Made for a number of industrial communications applications such as servo system platforms and motion control, the microcontroller comes with two ARM 946E cores, two CAN channels, two 10/100 Mbit Ethernet MACs with HW extension for real-time protocols, and motion control logic capability. It is versatile, with the EUROS real-time operating system built in to operate the ARMs independently. The MAC ports support real-time protocols over Ethernet through hardware extensions. The microcontroller also has an integrated complex-motion control block that can run any electronic motor right from the IC. It is designed to keep power dissipation so low it doesn't need heatsinks or fans.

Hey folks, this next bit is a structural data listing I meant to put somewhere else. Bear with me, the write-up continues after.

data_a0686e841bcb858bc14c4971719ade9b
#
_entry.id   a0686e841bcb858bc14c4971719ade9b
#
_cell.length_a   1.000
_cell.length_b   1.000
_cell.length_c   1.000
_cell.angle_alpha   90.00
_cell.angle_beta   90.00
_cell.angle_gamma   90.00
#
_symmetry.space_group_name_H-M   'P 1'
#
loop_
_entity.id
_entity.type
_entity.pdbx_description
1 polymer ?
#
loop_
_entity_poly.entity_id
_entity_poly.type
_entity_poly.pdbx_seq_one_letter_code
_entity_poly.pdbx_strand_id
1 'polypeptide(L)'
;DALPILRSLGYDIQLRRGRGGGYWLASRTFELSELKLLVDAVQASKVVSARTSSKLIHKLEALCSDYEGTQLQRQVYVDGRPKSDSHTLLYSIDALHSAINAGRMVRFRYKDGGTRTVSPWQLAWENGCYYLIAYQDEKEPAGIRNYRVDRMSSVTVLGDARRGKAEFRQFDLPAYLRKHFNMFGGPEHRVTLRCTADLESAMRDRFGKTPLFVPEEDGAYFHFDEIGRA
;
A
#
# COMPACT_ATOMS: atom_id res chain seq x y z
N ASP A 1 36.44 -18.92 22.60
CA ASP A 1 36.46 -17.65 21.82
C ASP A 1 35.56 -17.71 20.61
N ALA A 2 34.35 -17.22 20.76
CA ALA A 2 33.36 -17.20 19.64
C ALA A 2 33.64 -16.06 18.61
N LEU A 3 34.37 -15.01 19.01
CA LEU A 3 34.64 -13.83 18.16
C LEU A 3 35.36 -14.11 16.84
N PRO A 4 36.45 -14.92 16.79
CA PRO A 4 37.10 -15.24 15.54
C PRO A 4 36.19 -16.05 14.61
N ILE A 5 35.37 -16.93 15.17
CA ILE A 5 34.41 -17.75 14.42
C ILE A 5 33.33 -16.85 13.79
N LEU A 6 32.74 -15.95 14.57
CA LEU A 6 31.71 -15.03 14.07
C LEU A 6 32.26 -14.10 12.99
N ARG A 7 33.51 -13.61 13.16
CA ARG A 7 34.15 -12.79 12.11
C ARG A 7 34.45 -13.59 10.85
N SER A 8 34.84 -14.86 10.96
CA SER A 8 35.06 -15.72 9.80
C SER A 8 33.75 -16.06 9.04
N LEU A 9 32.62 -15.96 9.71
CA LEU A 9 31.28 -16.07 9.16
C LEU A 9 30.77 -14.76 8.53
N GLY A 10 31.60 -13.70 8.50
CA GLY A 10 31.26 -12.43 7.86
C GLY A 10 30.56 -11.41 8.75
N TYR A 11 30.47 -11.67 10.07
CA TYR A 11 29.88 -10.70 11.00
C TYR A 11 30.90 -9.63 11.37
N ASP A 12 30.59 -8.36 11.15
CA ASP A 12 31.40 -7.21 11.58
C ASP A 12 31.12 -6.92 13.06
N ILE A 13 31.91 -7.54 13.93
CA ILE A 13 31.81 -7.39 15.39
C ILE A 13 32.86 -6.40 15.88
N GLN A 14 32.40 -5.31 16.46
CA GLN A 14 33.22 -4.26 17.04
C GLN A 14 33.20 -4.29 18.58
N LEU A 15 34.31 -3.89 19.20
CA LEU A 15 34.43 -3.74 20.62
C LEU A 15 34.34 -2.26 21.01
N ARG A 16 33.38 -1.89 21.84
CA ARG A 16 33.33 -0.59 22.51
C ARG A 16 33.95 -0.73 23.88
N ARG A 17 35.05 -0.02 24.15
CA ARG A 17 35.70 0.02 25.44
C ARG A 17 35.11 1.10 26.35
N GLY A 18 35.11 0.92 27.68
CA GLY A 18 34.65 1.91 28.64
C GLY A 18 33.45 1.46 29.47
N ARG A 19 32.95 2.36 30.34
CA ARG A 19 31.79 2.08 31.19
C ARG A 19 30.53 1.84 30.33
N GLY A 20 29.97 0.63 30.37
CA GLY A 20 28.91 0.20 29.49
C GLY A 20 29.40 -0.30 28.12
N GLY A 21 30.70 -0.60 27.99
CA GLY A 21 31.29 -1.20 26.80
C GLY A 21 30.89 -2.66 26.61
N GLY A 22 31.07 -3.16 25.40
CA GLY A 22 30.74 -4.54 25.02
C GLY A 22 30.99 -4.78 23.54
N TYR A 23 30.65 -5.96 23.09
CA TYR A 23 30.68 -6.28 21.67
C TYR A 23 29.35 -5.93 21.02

Truchard will be presented the award at the 2014 Golden Mousetrap Awards ceremony during the co-located events Pacific Design & Manufacturing, MD&M West, WestPack, PLASTEC West, Electronics West, ATX West, and AeroCon.
In a bid to boost the viability of lithium-based electric car batteries, a team at Lawrence Berkeley National Laboratory has developed a chemistry that could possibly double an EV’s driving range while cutting its battery cost in half.
For industrial control applications, or even a simple assembly line, that machine can go almost 24/7 without a break. But what happens when the task is a little more complex? That’s where the “smart” machine would come in. The smart machine is one that has some simple (or complex in some cases) processing capability to be able to adapt to changing conditions. Such machines are suited for a host of applications, including automotive, aerospace, defense, medical, computers and electronics, telecommunications, consumer goods, and so on. This discussion will examine what’s possible with smart machines, and what tradeoffs need to be made to implement such a solution.